As for housekeeping?  Well, I get got don that apron all the time, even if I’d rather let someone else have center stage for Thursday cleaning nights.  I still know just enough to make me confident from my geek squad days, and more than enough to get me into trouble at bedtime if I’m lost in some techy undertaking that’s supposed to be done by professionals.  After Nashville, I experienced a year of daily work in a cubicle, and it wasn’t a failure to discover that wouldn’t be a career for me.  Owning a business is better left to someone like Charming, and my TA’s handle responsibilities of a receptionist for me now last block every other day.  We learn.  Three years can, does, and will change a lot.

There were other things like interning at the church that inspired dreams unrealized, like someday leading a Bible study, and I suppose I’ve been just waiting to settle down with Charming and grow those roots at Restoration Anglican in Virginia.  While personal training was a fulfilling side job, my throbbing shoulder reminds me that needs to be shelved for now. My modelling days are long gone; I’m sure that the most camera action I’ll get in the future will be as a politician’s wife if Charming decides that’s a priority on his epic bucket list, too.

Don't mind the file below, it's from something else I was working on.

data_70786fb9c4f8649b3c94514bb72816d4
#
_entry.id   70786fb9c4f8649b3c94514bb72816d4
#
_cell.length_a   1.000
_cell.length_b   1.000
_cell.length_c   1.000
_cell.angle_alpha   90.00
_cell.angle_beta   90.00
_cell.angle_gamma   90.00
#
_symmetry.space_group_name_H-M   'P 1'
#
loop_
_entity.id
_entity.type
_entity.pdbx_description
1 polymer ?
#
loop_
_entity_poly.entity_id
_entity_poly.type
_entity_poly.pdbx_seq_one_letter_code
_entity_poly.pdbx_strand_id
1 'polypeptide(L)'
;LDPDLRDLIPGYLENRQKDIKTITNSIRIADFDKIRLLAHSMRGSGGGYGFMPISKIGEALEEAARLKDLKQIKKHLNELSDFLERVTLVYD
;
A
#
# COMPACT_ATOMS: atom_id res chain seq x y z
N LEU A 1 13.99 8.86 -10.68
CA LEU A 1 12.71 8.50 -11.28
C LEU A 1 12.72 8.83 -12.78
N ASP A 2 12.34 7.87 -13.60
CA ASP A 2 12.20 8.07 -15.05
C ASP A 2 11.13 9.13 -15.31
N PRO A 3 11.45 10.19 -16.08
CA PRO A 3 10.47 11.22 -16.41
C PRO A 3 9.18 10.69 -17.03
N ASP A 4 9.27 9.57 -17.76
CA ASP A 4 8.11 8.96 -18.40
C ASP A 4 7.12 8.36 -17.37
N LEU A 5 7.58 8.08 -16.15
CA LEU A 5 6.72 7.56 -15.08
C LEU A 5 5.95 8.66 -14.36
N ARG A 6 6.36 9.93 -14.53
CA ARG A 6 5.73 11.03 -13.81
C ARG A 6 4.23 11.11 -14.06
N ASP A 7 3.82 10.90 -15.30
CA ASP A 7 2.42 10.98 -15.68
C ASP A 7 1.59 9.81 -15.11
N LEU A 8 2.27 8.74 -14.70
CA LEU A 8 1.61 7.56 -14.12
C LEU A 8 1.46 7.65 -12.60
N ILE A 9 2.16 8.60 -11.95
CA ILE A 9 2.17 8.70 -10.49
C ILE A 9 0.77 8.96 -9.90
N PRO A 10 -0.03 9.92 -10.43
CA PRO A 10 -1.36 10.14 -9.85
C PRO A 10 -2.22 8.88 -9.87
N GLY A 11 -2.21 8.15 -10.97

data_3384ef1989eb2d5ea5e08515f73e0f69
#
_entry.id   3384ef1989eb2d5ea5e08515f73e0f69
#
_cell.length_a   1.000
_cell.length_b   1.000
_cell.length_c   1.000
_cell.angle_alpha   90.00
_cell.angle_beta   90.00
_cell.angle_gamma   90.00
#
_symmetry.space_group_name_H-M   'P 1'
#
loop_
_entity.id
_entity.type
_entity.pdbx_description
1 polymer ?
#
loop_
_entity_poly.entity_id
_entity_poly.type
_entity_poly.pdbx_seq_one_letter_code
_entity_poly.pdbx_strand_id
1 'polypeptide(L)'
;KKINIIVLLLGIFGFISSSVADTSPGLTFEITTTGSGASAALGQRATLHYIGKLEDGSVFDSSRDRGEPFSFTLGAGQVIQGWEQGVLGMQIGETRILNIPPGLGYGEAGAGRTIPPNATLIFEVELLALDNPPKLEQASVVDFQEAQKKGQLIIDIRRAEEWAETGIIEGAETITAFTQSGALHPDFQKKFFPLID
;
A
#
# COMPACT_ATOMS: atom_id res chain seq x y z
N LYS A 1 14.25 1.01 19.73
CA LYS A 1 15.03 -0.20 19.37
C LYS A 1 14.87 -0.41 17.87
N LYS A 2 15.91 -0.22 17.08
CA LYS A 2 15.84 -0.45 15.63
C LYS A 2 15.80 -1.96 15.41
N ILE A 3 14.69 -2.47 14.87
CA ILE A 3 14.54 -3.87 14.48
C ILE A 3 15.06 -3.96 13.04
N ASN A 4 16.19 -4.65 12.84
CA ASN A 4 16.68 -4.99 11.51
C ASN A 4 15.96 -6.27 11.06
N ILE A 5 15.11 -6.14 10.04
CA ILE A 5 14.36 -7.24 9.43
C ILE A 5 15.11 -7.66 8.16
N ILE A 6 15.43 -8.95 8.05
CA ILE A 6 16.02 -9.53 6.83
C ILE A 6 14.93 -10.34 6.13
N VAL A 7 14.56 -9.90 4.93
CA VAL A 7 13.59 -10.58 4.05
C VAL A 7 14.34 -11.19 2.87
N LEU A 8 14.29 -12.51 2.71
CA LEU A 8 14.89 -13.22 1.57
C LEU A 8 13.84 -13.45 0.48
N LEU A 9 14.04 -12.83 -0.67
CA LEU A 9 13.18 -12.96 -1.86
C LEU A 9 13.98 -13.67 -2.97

I used to be a Nashvillian.  That decade is nearly a third of my life.  I was a suburban New Yorker, now a Virginia beach girl … What will be next?   Or even where?  Charming was offered a job to begin after his current post ends that means a different next three years for us.  I used to be a lot of things, but there is one thing that defines me above all the others, and probably why my subconscious spit it out first.

I used to be a writer.  No. Not anymore.  I’ve been writing every week now for fewer years than I spent in college, working part time and graduating with honors; however, I’ve invested into this hobby more years than it took to complete my masters, teaching full time and securing that 4.0 and a speech at commencement.  I hope that supernatural gravitational pull to my front porch isn’t limited to Downtown Hampton, because I think maybe it’s time to write my first book.

Life is new and bright and good.  It is also cold and wet and dreary.  Rain or shine, you’ll find me writing my way to elfin epiphanies.  I know my magnolias, and I cherish them, but I didn’t know I would until I saw them bloom.  There are more of these wonders of God’s creation I haven’t seen yet that will likewise make me stop and smell whatever season I’m in.

A lot can happen in three years.   Things begin.  Change.  End.  Blossom.  Surprise.  Inspire.